In 1725 AD, Raja Jallal Khan re-established the treaty with the Mughal Nawab. In the treaty was mentioned that the Royal Chakma Kingdom is Independent Kingdom, paying revenue only from cotton(Karpas) to the Mughal Nawab. During his rule, the area of Royal Chakma Kingdom was the Feni River to the north, the Mandu, Budidaung including Namre or Naf River to the south, the 1/3rd Kuki Territory to the east and the Bay of Bengal to the west. The Kingdom was huge production of cotton, that so why the region also known as “Karpas Region or Karpas Mahal”. The treaty was lasted till 1760 AD.

During the Battle of Plassey in 1757 AD brought many thousands of Bengali Muslim (who are now living in Chittagong, Cox's Bazaar and Hill Tracts) in the Royal Chakma Kingdom from Bengal, under the suzerainty of the British East India Company. After the battle of Plassey, the East India Company became the virtual master of the whole of Bengal, Bihar and Orissa. The East India Company took over the administration of Royal Chakma Kingdom too, on 15 October 1760 AD and led several military expeditions against the Chakma Raja Shermusta Khan to establish their colonial footing in the Region.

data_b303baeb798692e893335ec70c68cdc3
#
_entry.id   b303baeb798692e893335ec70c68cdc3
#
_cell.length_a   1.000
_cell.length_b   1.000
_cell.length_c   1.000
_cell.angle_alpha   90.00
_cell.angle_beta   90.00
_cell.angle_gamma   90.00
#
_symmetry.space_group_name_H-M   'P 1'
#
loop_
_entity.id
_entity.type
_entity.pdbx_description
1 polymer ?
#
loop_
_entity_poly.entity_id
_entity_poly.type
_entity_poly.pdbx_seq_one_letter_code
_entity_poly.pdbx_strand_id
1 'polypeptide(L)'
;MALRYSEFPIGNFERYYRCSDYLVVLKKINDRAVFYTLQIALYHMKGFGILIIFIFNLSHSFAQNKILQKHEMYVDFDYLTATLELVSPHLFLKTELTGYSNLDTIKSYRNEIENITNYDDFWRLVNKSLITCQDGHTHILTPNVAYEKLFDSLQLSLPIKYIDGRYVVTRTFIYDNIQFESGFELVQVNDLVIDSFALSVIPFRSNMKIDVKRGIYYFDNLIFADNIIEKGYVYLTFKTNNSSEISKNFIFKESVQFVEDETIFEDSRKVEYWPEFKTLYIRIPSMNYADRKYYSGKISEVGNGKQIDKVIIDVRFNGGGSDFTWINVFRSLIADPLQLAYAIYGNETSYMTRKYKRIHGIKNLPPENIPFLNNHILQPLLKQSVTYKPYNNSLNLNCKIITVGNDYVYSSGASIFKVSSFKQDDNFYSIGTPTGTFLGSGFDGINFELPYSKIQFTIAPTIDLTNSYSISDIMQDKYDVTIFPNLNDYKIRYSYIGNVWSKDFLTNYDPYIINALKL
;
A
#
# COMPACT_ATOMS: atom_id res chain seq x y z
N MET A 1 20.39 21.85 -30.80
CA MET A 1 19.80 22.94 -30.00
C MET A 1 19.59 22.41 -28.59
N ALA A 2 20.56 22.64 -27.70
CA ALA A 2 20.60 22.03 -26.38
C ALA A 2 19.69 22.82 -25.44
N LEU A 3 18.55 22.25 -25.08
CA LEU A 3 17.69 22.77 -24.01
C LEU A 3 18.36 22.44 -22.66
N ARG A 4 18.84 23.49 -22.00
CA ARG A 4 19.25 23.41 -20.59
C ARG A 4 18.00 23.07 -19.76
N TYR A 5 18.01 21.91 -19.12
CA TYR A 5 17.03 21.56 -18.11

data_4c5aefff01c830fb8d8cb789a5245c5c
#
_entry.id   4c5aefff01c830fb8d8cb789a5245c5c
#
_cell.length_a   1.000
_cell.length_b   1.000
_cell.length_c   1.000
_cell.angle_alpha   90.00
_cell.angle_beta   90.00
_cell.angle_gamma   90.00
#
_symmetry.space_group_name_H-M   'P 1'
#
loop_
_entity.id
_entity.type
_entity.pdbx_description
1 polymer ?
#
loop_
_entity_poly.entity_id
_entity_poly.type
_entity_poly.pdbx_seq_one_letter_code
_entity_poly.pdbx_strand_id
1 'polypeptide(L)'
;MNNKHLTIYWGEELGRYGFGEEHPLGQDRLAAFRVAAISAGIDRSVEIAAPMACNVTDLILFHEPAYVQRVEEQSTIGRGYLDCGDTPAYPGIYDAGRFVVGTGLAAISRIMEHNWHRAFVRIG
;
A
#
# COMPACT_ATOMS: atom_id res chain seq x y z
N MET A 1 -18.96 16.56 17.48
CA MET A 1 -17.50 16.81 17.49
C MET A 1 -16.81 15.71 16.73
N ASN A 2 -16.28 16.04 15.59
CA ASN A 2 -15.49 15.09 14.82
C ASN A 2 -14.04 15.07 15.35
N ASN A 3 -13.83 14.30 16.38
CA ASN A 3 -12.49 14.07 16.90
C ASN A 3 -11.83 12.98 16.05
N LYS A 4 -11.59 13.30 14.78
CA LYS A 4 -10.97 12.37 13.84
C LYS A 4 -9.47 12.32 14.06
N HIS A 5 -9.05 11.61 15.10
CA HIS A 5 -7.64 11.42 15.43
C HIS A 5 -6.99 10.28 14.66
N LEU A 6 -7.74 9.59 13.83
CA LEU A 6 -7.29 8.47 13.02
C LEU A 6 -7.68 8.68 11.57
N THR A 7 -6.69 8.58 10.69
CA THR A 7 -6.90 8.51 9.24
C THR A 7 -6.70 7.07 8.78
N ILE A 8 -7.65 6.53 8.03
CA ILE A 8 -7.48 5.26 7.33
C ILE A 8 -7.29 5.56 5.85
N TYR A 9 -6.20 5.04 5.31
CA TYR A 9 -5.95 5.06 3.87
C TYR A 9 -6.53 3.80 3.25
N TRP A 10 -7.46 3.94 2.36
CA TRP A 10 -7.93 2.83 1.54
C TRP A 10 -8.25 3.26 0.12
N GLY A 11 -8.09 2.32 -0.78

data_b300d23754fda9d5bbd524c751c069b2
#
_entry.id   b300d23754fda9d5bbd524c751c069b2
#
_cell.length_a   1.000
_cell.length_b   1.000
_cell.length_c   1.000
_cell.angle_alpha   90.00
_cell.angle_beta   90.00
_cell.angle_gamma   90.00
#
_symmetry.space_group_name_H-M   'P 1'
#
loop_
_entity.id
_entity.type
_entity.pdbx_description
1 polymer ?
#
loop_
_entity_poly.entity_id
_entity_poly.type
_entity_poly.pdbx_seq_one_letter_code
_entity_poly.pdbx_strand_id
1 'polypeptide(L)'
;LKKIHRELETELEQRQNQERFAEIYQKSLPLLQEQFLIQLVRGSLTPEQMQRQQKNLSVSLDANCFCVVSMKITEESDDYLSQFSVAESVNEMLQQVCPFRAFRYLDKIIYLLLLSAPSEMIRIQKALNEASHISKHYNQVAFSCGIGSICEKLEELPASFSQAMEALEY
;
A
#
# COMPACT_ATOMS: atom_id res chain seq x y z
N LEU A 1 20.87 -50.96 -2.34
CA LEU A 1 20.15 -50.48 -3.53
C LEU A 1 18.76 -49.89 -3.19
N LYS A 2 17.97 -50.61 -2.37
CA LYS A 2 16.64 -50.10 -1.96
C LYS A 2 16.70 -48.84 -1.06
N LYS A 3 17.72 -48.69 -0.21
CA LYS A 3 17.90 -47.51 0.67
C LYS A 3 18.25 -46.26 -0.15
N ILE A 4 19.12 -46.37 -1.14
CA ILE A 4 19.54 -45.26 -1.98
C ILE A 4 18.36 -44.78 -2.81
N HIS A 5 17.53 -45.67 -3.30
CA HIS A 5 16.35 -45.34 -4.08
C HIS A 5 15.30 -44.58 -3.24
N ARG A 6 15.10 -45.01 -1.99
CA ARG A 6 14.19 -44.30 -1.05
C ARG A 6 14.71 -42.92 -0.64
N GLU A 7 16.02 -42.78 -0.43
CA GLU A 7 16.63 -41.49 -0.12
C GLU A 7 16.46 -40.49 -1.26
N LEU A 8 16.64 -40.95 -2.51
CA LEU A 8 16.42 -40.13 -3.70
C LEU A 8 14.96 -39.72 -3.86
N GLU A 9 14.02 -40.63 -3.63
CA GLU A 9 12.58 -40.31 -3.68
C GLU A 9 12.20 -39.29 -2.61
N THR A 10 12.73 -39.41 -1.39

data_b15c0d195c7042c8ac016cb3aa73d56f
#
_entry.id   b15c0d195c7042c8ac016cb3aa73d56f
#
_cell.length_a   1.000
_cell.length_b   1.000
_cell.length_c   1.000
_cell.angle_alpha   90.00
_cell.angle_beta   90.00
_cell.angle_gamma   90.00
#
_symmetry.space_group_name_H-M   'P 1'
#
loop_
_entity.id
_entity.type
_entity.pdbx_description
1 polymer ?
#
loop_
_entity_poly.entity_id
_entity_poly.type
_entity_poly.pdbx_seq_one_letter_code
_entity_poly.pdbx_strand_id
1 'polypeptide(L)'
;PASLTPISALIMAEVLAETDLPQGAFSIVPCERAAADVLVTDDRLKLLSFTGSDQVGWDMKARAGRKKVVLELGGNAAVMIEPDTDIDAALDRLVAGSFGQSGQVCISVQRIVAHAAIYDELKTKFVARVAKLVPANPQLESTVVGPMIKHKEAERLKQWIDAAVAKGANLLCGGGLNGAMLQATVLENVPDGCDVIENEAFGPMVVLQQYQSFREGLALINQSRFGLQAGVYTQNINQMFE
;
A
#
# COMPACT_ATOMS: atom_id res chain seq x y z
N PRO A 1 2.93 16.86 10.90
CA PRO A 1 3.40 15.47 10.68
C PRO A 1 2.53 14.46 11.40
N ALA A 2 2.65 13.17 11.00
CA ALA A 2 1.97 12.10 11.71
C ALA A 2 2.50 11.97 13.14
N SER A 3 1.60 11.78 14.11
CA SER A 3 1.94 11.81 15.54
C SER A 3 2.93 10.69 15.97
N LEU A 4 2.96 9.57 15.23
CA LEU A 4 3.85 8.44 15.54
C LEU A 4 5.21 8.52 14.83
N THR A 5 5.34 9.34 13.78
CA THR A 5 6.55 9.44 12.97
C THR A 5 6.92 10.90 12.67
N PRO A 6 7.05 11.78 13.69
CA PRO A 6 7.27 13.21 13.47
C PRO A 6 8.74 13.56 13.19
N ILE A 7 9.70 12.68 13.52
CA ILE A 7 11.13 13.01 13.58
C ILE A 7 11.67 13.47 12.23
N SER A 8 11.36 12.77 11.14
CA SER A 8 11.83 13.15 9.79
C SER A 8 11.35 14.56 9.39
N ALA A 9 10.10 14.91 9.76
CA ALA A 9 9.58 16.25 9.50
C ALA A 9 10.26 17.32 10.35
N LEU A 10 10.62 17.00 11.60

In 1763 AD, Mr. Henry Verlest, the First Chief Officer of the Chittagong, appointed by the East India Company officially proclaimed that the “Hill Tract” bounded the geographical area by the Nizampur Road and Bay of Bengal to the west, 1/3rd Kuki Territory to the east, the Feni River to the north and Sangu Rivers to the south belonged to Royal Chakma Kingdom under the Chakma Raja Shermusta Khan. The first battle of the Raja Shermusta Khan with East India Company ensued in 1772 AD and subsequent battles with Raja Sher Dawlat Khan from 1777 to 1780 AD, it was lasted four years. In 1782 AD, Raja Jan Bux Khan and his Supreme-General Rono Khan formally battles against the British East India Company. Supreme-General Rono Khan may be regarded as equal to such freedom fighters as Bhavani Pathak or Majnu Shah in courage and ability. This war was popularly known as “Carpus Revolt”, and the war was lasted for ten years.